Lakes, Strictly Speaking

As I’ve mentioned previously, there’s some places in England that lie practically on your door step that I have taken for granted, one of those being the Lake District. People were amazed that in my 29 years on this earth I’ve never visited the lakes, a mere 2 hour drive away. Been to Lake Pangong, the high altitude body of water in Indian Kashmir, and Lake Toba, the volcanic lake where the world’s largest explosion occurred, but never been to the Lake District, the abode of postman pat and that black and white feline. All this was about to change.

When you’re driving across the country as you begin to enter the Lakes, the scenery dramatically changes and becomes…nice. No plastic bags growing on trees and pointless graffiti scrawled everywhere, you can really lose yourself here like, and before long, we did. The GPS stopped working and we ended up taking a wrong turn and almost ending up in Carlisle.

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There is no shortage of hostels and cheap lodges in the Lakes, just book early especially in the summer. We had to settle for the Windermere YHA which offered nice views its namesake lake but locked its doors at 11pm on a Saturday night, it’s almost as if they expect people from Newcastle to come in at 4am mortal drunk and wake everyone up before throwing up all over the curtains.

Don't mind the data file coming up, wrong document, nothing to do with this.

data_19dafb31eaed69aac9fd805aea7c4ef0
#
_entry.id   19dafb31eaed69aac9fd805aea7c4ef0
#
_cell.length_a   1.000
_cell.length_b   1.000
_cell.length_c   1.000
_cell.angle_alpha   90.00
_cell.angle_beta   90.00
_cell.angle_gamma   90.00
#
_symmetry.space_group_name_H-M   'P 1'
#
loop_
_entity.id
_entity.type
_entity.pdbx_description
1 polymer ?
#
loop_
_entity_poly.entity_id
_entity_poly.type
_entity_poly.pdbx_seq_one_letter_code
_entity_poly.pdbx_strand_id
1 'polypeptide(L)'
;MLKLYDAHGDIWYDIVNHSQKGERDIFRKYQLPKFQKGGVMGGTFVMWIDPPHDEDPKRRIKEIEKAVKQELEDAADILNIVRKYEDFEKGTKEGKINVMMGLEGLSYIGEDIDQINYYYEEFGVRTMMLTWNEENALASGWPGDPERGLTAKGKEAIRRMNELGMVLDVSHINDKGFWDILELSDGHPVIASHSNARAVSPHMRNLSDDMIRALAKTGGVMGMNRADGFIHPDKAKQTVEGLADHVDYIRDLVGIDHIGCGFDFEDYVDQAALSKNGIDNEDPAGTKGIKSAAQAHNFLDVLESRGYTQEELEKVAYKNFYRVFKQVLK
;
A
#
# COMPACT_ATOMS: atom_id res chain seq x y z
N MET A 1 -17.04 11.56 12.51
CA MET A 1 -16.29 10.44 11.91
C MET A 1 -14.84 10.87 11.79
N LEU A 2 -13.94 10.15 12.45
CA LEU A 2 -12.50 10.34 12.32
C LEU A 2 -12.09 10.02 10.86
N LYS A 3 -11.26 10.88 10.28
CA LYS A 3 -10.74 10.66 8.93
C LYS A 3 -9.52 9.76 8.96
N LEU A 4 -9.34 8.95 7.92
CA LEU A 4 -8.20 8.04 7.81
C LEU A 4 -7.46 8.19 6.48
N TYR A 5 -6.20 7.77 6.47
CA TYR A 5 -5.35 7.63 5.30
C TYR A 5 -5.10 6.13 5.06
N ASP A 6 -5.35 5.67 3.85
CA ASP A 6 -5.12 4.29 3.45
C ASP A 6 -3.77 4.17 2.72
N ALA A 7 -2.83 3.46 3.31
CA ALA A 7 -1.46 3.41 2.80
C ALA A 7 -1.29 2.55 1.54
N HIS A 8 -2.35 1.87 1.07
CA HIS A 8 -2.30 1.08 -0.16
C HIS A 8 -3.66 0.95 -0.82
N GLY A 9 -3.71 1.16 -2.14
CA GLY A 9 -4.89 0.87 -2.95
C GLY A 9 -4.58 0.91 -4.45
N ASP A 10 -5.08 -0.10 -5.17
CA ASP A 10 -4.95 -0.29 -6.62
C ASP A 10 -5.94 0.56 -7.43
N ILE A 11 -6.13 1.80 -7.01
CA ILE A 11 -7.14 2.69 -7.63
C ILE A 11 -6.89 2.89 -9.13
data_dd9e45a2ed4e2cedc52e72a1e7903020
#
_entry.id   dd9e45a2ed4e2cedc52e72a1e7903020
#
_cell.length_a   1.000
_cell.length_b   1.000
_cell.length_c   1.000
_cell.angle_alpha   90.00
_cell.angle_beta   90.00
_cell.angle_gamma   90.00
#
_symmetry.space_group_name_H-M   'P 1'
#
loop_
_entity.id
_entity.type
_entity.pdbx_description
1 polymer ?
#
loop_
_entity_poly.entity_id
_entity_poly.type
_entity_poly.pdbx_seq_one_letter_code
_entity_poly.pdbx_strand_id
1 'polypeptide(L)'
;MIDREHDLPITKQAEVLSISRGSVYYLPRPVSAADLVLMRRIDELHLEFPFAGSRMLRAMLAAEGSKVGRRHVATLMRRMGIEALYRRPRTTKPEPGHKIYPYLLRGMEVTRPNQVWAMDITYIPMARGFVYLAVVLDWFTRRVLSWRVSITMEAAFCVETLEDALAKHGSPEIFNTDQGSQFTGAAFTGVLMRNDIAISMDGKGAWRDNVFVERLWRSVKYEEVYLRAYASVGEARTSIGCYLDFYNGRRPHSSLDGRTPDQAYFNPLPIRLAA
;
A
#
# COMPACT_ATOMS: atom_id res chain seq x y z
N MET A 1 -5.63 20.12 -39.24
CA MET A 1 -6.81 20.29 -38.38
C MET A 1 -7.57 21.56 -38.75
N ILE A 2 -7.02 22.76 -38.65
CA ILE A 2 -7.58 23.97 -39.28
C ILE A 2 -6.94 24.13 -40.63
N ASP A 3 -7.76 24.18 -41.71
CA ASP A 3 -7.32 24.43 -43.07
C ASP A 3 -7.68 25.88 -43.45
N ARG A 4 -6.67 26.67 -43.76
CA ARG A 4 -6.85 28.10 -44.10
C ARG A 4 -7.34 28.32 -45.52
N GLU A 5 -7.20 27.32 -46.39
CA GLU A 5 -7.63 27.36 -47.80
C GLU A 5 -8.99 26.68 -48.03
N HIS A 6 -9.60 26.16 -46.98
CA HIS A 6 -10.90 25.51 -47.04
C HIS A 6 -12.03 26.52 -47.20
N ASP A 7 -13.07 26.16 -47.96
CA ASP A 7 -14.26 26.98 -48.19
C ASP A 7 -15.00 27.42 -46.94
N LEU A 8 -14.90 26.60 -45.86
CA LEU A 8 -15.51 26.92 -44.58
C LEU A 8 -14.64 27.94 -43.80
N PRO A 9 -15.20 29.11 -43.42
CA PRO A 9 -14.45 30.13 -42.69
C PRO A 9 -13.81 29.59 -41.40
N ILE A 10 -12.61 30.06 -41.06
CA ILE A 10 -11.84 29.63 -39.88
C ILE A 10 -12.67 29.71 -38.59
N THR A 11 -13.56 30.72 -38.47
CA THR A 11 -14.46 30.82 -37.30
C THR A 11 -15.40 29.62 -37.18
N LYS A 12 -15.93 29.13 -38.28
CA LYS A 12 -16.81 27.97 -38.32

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You can’t visit the Lake District without partaking in some walking. You can find most of England’s highest peaks in the area including Scafell pike and Hellvelyn, but there is also an abundance of moderate walks. Stargazer’s stroll in Keswick takes you to a view point at Friar Crag. The walk was described by John Ruskin as one of the most beautiful scenes in Europe, I wouldn’t agree, but I wasn’t here on a clear night when the lack of pollution makes it perfect for stargazing.

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Borger Dalr is a little more strenuous and was once described by Wainwright as ‘the finest square mile of Lakeland’. Starting at the village of Grange the walk takes you through some farmland, and over some 8000 year old rocks formed by glaciers then into Dalt Quarry. To pass the time while walking try to catch some of the fellow walker’s conversations when they pass in the opposite direction, see what you can make of it, I learned that one enthusiastic rambler ‘has never been defeated by a sea serpent’…. Right mate.

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The ramble continues over Broadslack gill and then there’s a steep climb up to the summit at Castle Crag. A crag is a steep mass of rock projecting upward which derives from the Gaelic word ‘creag’, unless of course you’re a fan of the Back to the Future novelisation, in which case it’s a slang word for ‘ass’ created next year.

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War Memorial at the top of Castle Crag

 

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So for anyone who lives in England, or just visiting for that matter, I strongly recommend making the trip over to the lakes,  it really is a dreamlike and picturesque place which is quite iconic with England. When I arrived back at work in Felling on Monday and looked around at the dirty streets overrun by shell suit wearing junkies and resembling a zombie apocalypse, it’s hard to image the lakes is just a stone’s throw away.

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